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The City of Grosse Pointe Park, Michigan is the westernmost of the Grosse Pointe suburbs of Detroit.

Sometimes referred to as GPP or The Park, Grosse Pointe Park is adjacent to Detroit on the west and northwest, to Grosse Pointe to the northeast, to Lake Saint Clair to the east and southeast, and the mouth of the Detroit River to the south.

Six miles east of downtown Detroit, many Grosse Pointe Park residents commute to work in Detroit or one of its other suburbs. Besides Detroit and Grosse Pointe, other cities within twenty miles of GPP include Grosse Pointe Farms, Grosse Pointe Woods, Harper Woods, Grosse Pointe Shores, Eastpointe, Hamtramck, St. Clair Shores, Center Line, Roseville, Highland Park, Fraser, Dearborn, Hazel Park, Ferndale, Warren, Mt. Clemens, Pleasant Ridge, Sterling Heights, Madison Heights, Royal Oak, Melvindale, River Rouge, and Oak Park.

Major development in the city occurred in its early years, between 1910 and 1930, after which development slowed until 1970, and has declined slightly each decade after. Its peak population was 15,641 in 1970, and its population in 2010 was 11,555. As an inner suburb of Detroit, there wasn't much room for additional housing units once its peak population was reached, and the decline is largely attributed to smaller family sizes.

Land area in the city has been fully developed for many years. Residential streets are built on a standard grid pattern flowing out of Detroit. Homes range from a mixture of single- and multi-family brick houses, including rentals, in the west part of the city, to larger homes, including mansions. On the west side of the city, schools, churches, and retail stores are within walking distance.

The rest of The Park is mostly residential. The majority of homes in the city were built before World War II, and many of them had been designed by architects and constructed of the finest materials.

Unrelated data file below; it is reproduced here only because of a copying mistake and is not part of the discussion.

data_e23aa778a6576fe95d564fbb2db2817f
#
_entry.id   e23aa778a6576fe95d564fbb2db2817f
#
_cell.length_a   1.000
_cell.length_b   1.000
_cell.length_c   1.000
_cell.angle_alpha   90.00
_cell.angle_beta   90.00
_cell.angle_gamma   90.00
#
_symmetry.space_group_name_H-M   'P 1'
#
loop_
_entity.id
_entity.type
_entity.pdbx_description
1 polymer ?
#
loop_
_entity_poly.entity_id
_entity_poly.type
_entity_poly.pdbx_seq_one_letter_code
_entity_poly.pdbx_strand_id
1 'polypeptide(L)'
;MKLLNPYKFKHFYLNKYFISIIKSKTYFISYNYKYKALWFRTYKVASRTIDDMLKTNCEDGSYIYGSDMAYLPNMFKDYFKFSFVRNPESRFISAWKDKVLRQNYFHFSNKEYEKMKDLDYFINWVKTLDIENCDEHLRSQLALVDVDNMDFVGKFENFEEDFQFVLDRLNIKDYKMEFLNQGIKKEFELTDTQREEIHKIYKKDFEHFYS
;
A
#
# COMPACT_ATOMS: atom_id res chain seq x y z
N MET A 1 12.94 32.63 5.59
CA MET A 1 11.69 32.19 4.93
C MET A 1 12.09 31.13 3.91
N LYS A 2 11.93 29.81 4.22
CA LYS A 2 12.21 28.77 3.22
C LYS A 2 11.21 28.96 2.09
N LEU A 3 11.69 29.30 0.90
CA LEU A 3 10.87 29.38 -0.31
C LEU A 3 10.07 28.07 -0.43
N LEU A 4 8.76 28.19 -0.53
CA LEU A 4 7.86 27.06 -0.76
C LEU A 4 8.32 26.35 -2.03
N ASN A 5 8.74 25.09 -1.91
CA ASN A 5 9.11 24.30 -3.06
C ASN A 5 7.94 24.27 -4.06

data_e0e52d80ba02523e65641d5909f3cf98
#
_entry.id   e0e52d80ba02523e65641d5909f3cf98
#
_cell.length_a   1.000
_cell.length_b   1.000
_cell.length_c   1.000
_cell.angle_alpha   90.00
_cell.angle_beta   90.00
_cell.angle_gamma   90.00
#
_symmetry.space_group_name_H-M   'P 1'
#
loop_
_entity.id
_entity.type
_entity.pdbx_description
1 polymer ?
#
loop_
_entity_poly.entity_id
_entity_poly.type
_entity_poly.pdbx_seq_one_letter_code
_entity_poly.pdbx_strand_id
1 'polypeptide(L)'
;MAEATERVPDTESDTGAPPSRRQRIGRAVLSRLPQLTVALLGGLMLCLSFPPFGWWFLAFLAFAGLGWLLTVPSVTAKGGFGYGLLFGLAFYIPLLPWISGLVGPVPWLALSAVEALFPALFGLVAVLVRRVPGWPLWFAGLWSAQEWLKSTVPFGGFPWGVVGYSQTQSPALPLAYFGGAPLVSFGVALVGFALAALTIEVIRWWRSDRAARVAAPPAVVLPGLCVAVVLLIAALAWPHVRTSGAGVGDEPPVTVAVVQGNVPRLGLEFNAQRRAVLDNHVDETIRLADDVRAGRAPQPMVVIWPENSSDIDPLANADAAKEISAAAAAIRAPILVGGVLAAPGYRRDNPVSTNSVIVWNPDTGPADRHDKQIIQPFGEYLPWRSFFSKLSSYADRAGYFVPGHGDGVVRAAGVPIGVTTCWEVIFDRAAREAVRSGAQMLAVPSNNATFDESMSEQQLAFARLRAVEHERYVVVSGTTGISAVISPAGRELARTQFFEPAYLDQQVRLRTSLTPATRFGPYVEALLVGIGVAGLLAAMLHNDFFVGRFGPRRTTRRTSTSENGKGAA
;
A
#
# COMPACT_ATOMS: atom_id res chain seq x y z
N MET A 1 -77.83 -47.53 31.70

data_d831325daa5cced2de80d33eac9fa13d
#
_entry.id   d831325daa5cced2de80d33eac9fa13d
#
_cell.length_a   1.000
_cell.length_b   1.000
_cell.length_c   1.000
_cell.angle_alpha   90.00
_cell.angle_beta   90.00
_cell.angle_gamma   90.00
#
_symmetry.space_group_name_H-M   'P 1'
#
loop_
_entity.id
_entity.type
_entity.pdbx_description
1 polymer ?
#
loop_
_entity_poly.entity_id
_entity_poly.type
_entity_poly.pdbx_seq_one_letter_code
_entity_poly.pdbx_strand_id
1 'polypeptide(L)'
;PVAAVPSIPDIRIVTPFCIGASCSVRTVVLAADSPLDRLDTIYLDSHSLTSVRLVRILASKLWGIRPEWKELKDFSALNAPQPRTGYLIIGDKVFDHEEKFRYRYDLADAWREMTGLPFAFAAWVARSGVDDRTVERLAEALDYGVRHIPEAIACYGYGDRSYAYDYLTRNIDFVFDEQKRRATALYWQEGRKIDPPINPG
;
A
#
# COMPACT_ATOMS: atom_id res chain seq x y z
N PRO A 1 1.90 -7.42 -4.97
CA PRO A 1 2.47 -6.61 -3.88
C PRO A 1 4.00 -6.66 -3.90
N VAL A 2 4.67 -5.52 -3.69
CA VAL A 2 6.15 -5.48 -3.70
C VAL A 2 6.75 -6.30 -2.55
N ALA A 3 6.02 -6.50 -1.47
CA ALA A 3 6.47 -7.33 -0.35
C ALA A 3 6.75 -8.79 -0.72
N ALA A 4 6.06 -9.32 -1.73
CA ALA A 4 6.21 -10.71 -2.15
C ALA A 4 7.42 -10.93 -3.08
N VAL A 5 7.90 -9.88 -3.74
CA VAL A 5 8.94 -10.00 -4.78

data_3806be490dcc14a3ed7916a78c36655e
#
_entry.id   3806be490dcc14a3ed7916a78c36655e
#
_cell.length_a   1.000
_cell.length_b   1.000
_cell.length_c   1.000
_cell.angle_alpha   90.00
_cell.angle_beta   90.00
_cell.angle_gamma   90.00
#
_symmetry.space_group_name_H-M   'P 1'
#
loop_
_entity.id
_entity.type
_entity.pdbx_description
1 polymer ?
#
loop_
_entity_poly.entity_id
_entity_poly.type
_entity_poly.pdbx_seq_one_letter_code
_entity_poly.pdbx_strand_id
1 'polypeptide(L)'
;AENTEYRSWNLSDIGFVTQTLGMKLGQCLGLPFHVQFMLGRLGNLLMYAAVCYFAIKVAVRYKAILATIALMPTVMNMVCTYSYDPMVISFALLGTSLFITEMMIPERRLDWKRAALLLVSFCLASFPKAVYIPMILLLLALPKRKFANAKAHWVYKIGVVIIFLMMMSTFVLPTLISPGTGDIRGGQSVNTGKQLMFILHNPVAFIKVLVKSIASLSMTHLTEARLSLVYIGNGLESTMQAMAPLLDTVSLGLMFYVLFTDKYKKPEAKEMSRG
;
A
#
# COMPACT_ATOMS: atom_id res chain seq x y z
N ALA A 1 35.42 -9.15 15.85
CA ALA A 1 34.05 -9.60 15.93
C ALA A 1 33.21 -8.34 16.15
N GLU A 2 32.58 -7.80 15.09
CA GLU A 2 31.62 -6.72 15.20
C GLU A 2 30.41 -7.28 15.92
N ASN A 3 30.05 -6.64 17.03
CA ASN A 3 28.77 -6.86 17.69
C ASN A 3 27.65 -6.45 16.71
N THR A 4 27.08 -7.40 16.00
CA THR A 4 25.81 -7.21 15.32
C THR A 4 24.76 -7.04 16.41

In the southern portion of the city is a large neighborhood known as Windmill Pointe. At the most southern portion of this neighborhood is the mouth of the Detroit River and the end of Lake Saint Clair. Here, there is Windmill Point Park, movie theaters, a pool, and a gym. Further north, along the lakeside, is a much larger park known as Matthew Patterson Park, which includes a skating rink and walking trails.

In the northwest corner of the city is the Cabbage Patch, an area of densely packed, multi-family homes on small lots.

There are four obvious business districts within the city: Mack Avenue, Charlevoix Street, Kercheval Street, and Jefferson Avenue.

Mack Avenue forms the northern boundary of the city, separating the city from Detroit. The Mack Avenue business district consists of two parts. The western portion is characterized by general business uses, including offices and convenience stores, while the properties on the north side of Mack, in Detroit, are similar in nature. The eastern portion of the Mack Avenue business area consists primarily of convenience stores and other light retail businesses.

The Charlevoix Avenue business area is of mixed-use businesses and offices.

The three and a half blocks of business frontage on Kercheval Avenue are the most prominent business area in Grosse Pointe Park, although a residential area is immediate to the rear of the business frontage.

Jefferson Avenue is the main entrance to the city, and it includes neighborhood businesses, convenience stores, civic center properties, offices, and general business properties.

Grosse Pointe Park was originally incorporated as the Village of Fairview, which included the area from Bewick Street in the west to Cadieux Road in the east in what was then Grosse Pointe Township. In 1907, the area from Bewick Street to Alter Road was absorbed by Detroit, while the area from Alter Road to Cadieux was incorporated as the Village of Grosse Pointe Park. In order to gain further protection from annexation, the village incorporated as a city in 1950.

The focus of this guide is on Grosse Pointe Park, Michigan. Appropriate topics include online resources pertaining to the city, as well as to any individuals, businesses, industries, schools, places of worship, organizations, attractions, and events.

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